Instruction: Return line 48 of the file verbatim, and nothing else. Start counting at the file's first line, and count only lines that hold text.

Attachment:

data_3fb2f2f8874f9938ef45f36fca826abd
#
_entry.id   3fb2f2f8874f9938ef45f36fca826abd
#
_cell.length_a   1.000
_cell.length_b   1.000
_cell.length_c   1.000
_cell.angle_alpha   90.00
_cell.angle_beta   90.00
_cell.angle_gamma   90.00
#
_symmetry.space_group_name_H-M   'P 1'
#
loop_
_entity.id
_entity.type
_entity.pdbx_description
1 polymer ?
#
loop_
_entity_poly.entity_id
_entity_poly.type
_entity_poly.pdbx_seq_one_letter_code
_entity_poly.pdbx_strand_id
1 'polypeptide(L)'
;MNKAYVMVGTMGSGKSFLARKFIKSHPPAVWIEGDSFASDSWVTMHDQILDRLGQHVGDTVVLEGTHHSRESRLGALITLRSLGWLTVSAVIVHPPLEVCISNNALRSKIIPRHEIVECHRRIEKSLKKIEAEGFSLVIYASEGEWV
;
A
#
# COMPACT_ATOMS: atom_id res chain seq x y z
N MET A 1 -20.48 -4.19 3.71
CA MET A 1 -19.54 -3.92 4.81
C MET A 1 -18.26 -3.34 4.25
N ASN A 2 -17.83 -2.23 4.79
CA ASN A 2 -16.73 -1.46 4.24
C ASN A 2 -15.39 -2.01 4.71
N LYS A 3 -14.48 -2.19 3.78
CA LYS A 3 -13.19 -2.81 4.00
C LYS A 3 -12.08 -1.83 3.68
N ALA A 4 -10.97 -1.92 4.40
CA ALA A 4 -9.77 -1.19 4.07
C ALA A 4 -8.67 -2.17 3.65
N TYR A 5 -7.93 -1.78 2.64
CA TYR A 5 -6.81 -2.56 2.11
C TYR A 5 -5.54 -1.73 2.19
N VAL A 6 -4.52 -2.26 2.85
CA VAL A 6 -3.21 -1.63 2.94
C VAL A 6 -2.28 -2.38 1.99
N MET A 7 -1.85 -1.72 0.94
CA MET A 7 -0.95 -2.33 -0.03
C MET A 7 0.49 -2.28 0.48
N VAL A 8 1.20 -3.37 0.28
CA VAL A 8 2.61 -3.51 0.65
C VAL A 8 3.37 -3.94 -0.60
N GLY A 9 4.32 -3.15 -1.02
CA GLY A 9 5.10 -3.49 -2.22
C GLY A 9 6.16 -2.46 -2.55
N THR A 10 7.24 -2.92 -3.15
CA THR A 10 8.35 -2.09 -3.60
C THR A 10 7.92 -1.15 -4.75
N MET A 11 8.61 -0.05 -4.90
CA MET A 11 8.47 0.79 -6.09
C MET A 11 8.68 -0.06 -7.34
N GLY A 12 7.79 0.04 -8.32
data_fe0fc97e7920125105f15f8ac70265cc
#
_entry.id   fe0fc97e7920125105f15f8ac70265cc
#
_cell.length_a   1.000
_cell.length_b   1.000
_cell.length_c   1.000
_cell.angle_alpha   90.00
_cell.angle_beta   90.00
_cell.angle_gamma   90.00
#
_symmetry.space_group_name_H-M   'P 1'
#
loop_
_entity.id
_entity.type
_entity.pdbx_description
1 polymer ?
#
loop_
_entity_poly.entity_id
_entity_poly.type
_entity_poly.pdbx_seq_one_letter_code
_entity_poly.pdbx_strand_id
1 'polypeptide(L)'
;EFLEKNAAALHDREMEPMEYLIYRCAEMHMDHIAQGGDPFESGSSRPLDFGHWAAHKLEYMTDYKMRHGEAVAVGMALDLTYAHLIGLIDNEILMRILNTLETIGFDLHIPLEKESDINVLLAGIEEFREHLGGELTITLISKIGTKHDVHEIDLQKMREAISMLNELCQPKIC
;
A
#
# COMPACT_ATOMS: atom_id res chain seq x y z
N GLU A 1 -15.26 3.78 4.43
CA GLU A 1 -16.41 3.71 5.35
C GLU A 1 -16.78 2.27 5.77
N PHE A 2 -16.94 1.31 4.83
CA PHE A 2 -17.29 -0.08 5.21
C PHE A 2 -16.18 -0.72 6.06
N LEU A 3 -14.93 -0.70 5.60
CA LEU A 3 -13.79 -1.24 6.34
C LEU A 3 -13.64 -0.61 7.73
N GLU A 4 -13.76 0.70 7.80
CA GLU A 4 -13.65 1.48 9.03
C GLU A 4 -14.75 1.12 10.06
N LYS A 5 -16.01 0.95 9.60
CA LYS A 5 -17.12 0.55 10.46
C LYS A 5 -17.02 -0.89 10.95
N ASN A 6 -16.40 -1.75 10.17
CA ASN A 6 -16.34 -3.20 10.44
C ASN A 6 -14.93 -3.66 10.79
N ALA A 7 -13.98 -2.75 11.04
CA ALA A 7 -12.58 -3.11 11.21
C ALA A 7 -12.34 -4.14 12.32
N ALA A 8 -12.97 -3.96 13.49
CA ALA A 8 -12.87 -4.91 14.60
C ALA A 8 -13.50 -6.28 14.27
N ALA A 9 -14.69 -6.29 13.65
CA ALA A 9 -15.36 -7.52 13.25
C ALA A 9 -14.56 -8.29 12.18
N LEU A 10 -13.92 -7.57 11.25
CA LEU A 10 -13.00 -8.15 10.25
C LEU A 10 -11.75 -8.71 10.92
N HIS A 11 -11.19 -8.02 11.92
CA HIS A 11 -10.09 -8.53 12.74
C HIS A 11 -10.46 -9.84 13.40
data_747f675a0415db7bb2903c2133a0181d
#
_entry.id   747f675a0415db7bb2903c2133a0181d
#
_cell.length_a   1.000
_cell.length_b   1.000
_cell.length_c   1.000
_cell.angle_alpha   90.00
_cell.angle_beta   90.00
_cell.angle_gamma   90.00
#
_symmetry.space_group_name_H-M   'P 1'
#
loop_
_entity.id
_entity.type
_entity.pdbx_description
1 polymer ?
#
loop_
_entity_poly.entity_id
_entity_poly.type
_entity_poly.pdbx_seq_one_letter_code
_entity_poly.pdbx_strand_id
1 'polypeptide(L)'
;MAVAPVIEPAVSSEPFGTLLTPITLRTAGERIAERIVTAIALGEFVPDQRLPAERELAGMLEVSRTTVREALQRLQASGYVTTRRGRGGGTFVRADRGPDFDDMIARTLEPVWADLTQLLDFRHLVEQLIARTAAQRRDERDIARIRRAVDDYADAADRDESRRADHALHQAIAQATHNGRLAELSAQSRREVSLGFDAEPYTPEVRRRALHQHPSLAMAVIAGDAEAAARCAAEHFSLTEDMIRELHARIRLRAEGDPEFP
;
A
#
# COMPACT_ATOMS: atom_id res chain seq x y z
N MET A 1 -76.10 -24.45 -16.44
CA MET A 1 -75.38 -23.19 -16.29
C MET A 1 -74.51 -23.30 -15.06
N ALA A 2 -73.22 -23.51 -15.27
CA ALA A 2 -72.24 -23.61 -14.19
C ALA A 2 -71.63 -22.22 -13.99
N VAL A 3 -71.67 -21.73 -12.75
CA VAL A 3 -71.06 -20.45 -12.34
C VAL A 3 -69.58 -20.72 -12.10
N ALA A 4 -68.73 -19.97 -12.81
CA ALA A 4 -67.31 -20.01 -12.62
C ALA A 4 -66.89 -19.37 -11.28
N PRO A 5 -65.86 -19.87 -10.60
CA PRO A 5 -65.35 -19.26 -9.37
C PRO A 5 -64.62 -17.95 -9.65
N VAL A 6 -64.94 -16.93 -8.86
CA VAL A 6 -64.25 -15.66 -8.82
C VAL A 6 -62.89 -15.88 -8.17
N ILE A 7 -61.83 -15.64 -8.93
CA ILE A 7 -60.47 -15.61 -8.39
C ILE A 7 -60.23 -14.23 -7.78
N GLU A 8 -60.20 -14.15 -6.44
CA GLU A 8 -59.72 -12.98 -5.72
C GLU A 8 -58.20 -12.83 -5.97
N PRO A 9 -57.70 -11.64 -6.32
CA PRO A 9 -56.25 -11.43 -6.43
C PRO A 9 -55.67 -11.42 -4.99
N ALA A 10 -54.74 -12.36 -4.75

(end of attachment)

C VAL A 6 -2.28 -2.38 1.99